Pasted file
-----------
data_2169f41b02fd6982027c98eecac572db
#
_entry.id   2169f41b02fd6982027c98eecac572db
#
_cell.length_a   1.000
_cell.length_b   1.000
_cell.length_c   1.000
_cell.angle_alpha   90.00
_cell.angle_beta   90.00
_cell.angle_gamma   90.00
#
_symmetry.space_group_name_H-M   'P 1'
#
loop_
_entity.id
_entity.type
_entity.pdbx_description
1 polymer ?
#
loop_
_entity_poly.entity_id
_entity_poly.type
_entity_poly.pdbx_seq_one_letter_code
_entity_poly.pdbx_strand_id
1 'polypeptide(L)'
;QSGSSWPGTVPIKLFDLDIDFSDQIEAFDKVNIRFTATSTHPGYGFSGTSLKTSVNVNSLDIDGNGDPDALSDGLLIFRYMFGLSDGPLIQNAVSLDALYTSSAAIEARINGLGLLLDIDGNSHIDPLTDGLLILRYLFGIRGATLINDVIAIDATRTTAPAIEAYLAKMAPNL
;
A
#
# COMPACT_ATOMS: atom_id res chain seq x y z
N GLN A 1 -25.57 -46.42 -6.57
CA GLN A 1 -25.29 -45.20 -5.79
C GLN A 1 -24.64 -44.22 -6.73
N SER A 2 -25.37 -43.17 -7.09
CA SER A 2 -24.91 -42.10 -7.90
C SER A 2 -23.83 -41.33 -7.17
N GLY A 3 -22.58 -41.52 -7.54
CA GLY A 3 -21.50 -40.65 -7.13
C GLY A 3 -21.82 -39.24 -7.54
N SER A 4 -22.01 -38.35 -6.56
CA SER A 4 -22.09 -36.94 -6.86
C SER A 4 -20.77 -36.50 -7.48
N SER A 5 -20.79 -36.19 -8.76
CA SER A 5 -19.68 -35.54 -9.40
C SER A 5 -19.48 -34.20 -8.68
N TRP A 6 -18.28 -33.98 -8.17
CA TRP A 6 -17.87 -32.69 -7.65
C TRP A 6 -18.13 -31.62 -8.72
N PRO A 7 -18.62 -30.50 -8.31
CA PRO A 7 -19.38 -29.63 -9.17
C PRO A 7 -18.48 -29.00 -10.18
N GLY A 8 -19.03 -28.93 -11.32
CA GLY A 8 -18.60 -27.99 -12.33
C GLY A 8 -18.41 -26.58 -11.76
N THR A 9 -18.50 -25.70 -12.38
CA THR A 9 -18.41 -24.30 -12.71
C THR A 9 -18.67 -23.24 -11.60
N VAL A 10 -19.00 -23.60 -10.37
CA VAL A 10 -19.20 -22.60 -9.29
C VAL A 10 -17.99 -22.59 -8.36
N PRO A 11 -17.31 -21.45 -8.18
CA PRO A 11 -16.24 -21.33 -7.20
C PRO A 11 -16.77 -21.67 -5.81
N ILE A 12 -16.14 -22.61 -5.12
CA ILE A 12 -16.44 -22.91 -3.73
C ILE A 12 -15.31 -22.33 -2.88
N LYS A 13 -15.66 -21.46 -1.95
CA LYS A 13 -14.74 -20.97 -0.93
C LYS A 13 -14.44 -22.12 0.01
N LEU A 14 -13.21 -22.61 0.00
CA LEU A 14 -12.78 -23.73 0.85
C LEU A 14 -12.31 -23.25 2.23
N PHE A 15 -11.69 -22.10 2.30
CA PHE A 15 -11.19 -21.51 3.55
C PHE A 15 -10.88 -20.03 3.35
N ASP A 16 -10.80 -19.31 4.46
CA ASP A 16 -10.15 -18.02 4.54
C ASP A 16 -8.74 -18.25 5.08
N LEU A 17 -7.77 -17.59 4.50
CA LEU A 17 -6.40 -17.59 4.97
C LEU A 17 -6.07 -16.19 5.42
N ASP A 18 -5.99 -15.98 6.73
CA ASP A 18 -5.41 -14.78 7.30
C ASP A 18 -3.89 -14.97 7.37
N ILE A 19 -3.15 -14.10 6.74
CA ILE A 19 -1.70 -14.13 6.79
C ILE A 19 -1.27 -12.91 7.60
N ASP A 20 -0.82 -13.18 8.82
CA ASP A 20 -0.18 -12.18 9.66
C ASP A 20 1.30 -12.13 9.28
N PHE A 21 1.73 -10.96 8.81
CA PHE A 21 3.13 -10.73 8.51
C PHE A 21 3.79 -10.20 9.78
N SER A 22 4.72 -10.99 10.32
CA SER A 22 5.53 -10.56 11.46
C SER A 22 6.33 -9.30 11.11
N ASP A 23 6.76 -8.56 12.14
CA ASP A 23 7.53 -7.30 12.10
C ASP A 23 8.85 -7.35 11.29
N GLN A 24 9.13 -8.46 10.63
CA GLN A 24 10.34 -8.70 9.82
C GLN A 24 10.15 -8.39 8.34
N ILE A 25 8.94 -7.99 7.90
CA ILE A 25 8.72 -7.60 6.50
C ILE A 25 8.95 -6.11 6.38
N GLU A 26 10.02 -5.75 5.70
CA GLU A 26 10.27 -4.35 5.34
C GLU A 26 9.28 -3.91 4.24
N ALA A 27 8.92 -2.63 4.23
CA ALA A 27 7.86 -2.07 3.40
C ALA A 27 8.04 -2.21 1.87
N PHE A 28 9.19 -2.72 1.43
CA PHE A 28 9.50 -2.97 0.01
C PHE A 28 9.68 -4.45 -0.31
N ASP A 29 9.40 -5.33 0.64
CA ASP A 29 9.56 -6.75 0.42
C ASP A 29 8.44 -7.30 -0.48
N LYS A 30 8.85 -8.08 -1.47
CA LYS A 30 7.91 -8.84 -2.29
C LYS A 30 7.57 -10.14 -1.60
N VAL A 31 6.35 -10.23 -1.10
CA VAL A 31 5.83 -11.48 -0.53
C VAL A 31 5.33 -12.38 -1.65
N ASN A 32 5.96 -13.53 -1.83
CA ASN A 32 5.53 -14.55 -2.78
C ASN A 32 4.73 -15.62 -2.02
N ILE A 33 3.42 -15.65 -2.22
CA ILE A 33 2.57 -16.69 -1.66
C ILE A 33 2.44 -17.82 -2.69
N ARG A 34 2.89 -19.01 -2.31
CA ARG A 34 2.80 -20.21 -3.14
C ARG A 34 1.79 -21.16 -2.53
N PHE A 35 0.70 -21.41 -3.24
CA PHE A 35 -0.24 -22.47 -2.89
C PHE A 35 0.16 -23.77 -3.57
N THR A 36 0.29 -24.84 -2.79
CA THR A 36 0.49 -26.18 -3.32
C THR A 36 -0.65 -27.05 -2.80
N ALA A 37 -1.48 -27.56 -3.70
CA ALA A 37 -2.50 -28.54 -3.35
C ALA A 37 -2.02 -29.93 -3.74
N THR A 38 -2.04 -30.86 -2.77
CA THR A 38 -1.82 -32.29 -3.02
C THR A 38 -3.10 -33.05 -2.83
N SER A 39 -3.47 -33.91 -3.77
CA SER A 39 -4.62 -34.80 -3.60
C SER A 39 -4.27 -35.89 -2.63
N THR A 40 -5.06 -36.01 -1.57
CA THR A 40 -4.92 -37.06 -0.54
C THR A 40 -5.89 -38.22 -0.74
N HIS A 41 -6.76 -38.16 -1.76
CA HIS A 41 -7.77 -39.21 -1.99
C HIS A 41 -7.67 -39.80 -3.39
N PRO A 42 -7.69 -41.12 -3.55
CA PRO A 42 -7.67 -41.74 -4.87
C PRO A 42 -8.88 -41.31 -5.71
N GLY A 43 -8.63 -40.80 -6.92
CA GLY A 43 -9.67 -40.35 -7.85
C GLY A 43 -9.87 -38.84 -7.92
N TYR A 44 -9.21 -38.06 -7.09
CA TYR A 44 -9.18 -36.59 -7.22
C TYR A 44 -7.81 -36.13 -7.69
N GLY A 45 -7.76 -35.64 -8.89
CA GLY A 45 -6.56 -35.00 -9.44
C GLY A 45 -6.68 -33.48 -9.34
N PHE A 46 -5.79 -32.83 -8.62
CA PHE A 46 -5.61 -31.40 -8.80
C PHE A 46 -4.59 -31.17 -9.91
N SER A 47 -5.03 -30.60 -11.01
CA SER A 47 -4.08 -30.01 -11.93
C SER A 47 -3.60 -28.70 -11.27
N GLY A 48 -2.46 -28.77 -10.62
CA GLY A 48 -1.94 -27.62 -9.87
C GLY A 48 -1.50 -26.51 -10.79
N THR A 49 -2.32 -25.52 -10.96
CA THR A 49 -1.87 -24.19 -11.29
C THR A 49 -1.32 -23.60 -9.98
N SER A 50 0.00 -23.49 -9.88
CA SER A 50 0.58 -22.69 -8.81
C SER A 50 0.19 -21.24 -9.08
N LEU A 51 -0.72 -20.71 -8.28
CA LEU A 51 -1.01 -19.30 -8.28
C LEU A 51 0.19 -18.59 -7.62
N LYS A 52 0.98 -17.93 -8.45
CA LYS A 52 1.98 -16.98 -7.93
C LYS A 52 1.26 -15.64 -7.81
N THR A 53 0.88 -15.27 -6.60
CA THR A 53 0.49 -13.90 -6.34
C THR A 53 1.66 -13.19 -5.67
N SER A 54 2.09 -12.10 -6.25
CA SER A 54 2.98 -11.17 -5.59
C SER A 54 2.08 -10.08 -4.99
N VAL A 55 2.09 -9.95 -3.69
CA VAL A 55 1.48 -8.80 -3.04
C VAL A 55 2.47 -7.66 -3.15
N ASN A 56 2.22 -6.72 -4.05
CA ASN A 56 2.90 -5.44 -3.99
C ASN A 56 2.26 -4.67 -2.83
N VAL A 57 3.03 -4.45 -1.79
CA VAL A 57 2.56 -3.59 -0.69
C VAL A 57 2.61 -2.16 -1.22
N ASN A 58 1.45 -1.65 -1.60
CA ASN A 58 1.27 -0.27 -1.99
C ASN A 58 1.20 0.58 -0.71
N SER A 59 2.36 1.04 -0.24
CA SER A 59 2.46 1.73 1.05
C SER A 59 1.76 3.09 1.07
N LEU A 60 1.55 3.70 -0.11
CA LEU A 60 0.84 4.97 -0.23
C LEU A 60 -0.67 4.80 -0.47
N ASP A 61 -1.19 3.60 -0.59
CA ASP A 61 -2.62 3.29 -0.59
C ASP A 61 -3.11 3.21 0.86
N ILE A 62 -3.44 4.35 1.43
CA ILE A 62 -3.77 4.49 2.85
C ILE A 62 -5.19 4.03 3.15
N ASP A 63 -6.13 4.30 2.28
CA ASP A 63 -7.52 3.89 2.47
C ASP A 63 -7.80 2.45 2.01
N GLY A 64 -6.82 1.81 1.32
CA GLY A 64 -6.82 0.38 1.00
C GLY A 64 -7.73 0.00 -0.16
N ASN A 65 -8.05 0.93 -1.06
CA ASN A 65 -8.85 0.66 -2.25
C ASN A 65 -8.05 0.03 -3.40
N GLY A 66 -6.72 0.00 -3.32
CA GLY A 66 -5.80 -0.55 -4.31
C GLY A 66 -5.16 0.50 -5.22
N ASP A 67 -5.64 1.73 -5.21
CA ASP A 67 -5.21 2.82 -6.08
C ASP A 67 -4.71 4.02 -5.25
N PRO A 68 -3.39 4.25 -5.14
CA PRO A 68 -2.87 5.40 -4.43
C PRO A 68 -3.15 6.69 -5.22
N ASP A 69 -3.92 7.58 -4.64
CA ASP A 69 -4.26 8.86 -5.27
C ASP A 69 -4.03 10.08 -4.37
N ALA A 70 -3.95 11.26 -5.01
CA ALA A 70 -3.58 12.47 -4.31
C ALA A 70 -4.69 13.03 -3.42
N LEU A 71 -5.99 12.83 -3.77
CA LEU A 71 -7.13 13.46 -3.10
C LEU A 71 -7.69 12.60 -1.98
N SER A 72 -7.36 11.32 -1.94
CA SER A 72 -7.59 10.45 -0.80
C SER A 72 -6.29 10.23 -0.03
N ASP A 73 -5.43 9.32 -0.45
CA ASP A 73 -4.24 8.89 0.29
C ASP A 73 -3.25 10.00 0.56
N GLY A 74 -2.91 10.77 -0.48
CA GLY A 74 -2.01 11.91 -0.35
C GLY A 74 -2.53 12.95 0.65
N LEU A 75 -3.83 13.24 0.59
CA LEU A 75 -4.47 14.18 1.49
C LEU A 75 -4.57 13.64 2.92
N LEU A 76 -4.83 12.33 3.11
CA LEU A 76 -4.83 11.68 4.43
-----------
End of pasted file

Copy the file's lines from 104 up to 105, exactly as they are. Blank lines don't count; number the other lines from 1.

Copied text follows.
CA ILE A 25 8.72 -7.60 6.50
C ILE A 25 8.95 -6.11 6.38